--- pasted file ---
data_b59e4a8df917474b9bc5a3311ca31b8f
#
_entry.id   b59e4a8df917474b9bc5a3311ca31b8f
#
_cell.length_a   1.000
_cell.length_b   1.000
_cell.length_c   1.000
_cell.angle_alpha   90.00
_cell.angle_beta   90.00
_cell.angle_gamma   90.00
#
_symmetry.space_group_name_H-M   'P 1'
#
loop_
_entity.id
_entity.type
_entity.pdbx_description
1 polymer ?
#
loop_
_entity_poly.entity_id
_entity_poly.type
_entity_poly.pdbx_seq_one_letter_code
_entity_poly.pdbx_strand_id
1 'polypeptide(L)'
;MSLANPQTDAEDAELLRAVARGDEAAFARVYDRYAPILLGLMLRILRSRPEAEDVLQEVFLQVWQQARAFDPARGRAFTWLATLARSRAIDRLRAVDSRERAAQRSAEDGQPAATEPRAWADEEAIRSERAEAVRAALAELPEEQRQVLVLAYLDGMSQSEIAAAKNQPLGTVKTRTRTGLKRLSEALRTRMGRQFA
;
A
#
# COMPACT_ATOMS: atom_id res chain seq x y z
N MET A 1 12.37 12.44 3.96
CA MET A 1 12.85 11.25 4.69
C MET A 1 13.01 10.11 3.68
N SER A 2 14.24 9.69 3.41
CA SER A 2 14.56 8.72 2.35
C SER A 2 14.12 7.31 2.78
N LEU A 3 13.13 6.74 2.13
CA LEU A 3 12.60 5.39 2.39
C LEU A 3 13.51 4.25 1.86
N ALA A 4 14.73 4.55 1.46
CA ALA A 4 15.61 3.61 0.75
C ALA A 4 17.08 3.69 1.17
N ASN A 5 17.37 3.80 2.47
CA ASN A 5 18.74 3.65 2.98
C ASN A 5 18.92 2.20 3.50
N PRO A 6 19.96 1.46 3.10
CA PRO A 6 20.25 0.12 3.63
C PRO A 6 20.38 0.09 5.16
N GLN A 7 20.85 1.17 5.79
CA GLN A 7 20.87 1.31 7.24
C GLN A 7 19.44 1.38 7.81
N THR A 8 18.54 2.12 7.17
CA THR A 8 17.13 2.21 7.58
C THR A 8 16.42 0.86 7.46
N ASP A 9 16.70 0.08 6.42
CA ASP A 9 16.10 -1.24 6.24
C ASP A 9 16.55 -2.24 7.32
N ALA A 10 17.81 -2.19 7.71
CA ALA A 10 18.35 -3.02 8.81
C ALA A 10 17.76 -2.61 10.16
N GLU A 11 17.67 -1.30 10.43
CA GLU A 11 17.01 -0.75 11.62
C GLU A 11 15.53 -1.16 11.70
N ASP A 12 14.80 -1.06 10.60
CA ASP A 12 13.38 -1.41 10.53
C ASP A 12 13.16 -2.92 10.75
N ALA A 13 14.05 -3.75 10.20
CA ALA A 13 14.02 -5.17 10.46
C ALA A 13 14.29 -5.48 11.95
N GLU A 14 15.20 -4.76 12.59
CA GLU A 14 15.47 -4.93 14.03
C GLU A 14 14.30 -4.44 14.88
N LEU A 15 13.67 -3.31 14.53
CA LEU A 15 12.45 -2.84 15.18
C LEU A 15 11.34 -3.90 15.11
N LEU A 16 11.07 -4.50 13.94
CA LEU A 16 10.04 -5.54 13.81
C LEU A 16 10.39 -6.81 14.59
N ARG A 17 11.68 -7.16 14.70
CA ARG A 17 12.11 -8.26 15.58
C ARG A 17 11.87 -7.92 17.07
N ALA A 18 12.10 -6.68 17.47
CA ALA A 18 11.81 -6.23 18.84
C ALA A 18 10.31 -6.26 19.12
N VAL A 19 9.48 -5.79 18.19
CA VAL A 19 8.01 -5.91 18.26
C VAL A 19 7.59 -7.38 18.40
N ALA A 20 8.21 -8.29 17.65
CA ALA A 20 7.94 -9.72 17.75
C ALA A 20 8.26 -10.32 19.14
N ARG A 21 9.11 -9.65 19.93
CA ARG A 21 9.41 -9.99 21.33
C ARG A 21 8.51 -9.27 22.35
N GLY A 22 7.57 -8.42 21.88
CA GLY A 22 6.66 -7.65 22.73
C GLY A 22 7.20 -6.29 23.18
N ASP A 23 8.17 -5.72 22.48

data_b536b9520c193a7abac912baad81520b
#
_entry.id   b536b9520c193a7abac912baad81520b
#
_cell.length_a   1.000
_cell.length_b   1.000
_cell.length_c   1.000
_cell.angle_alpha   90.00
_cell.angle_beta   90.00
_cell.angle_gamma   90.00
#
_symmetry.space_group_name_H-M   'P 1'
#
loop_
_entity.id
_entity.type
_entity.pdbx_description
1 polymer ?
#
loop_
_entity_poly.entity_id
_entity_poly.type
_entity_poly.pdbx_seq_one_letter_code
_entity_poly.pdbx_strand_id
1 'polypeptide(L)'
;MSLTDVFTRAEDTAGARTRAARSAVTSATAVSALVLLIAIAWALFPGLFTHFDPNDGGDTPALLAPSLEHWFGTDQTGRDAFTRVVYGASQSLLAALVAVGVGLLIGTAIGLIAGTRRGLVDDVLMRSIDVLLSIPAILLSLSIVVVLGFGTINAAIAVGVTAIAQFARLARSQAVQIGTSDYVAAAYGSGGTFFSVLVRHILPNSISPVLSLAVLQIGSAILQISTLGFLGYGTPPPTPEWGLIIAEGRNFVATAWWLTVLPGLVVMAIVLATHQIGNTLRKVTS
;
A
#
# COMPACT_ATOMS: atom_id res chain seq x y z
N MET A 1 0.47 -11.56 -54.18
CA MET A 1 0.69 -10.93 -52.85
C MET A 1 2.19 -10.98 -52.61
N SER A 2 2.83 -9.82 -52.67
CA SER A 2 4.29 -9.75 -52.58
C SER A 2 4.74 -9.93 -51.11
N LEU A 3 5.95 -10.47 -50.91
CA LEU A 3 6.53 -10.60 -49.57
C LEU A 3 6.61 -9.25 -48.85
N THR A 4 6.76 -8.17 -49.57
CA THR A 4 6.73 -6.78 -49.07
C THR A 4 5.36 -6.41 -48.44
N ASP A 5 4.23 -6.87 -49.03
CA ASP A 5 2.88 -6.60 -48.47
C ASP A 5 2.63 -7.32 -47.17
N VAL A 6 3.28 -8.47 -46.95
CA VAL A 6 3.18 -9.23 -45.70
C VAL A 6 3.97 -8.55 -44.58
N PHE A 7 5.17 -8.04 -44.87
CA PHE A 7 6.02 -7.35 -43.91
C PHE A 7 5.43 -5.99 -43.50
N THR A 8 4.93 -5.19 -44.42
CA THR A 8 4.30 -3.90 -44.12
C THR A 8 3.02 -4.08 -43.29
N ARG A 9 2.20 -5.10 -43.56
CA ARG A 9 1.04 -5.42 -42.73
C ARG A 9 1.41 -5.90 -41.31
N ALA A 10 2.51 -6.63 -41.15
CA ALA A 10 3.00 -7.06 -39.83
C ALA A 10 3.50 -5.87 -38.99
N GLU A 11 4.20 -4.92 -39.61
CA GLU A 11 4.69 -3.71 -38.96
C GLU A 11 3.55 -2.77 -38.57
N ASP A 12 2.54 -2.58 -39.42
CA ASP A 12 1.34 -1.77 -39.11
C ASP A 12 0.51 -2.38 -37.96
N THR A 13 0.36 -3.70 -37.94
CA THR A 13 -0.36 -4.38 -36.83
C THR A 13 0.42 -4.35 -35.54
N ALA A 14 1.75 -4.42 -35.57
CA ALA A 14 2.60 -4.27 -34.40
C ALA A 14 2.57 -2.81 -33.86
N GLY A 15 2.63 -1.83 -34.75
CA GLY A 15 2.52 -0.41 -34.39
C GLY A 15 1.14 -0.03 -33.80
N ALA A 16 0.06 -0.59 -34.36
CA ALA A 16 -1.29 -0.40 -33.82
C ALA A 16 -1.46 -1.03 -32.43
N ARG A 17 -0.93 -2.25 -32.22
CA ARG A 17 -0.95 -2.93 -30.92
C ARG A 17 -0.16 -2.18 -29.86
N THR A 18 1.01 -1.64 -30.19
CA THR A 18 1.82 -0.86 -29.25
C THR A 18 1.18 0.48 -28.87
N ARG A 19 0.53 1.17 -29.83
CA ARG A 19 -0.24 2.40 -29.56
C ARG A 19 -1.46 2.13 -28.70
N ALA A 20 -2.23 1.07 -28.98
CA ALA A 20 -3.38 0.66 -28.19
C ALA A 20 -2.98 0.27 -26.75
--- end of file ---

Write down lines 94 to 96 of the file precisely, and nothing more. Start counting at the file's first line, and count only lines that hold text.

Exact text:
N GLY A 22 7.57 -8.42 21.88
CA GLY A 22 6.66 -7.65 22.73
C GLY A 22 7.20 -6.29 23.18